Collections › MESDA Collection › Mary (Booker) Henderson

Mary (Booker) Henderson

Artist/Maker:
Lovett, William ||Trott, Benjamin
Place Made:
Nottoway County Virginia United States of America
Date Made:
1793
Medium:
oil on canvas –yellow pine
Dimensions:
HOA 23-1/8″; WOA 19-1/16″
Accession Number:
5089.2
Description:
SITTER: Mary Marshall Parham Booker (d. 1829) was the daughter of Capt. Edward Booker (d. 1760) and his wife Ann Cobbs of “Winterham” plantation in Amelia County. Her grandfathers, Col. Edward Booker (1680-1750) and Col. Samuel Cobbs (d. 1757) were among the early burgesses for Amelia County. In 1767 she married the Scottish-born merchant, James Henderson (1738-1817), and lived at “Hendersonville” plantation.

These portraits are part of a significant group painted by Trott and Lovett in the Amelia-Nottoway County area of Virginia in the spring of 1793. The group includes members of the Cocke, Fitzgerald, Irby and Meade families. Several of them are signed and dated April and May 1793.

ARTIST: Benjamin Trott (1770-1843) was born in Boston, Massachusetts. Though nothing is known of his training, his earliest works date to about 1791. In 1793 he accompanied fellow Boston artist William Lovett (1773-1801) on a trip south. In April and May 1793 the pair collaborated on a series of portraits of prominent Nottoway County, Virginia, families. Trott is best known as a portrait miniaturist. This makes the surviving Nottoway County, Virginia, commissions somewhat unique in his oeuvre. Other surviving paintings from this brief Virginia period include ten portraits of the Cocke family in the collection of the Virginia Historical Society (VHS 1994.76.1-10)

Following his southern trip Trott established himself in New York. He befriended Gilbert Stuart (1755-1828), recently arrived from Dublin, and copied many of Stuart’s commissions in miniature. When Stuart left for Philadelphia in 1794 Trott followed. Though Trott traveled extensively in search of commissions. At various times Trott worked in New York City, Albany, Kentucky, Norfolk, Charleston, Baltimore, and Washington. None the less, Philadelphia remained the center of his activity for almost thirty years; at one point Trott lived with Thomas Sully (1783-1872) and his family.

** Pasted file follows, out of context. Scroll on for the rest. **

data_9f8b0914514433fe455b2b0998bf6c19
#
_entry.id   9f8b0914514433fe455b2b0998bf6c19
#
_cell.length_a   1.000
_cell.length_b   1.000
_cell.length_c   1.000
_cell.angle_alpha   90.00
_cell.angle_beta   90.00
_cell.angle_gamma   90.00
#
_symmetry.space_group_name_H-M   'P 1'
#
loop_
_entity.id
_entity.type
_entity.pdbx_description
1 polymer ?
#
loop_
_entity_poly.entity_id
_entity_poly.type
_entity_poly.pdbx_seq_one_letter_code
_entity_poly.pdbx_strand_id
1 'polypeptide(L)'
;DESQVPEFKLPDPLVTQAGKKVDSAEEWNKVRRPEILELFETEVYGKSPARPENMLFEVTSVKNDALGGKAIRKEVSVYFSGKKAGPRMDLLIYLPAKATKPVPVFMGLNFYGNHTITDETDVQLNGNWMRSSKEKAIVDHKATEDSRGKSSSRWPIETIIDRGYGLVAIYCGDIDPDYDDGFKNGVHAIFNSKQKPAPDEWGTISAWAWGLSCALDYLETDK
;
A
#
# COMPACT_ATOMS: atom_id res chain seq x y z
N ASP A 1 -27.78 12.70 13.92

In Philadelphia Trott exhibited annually from 1811 to 1814 with the Society of Artists and also assisted in teaching the Society’s drawings classes. In 1812 a critic commended Trott’s miniatures as exhibiting “all the force and effort of the best oil painting…”

ARTIST: William Lovett (1773-1801) was born in Boston, Massachusetts. As a young man he befriended fellow Boston artist Benjamin Trott (1770-1843). The pair journeyed south in 1793 and in May and June of that year collaborated with Trott on painted a series of surviving portraits in Nottoway County, Virginia. Lovett, like Trott, is best known as a portrait miniaturist. This makes the surviving Nottoway County, Virginia, commissions somewhat unique in his oeuvre. Other surviving paintings from this brief Virginia period include ten portraits of the Cocke family in the collection of the Virginia Historical Society (VHS 1994.76.1-10) Lovett’s premature death at age 28 cut short a promising artistic career.

RELATED WORKS: The MESDA collection is home to a pair of Nottoway County, Virginia, portraits by Trott and Lovett: James Henderson and Mary (Booker) Henderson (MESDA acc. 5089.1-2).

Credit Line:
MESDA Purchase Fund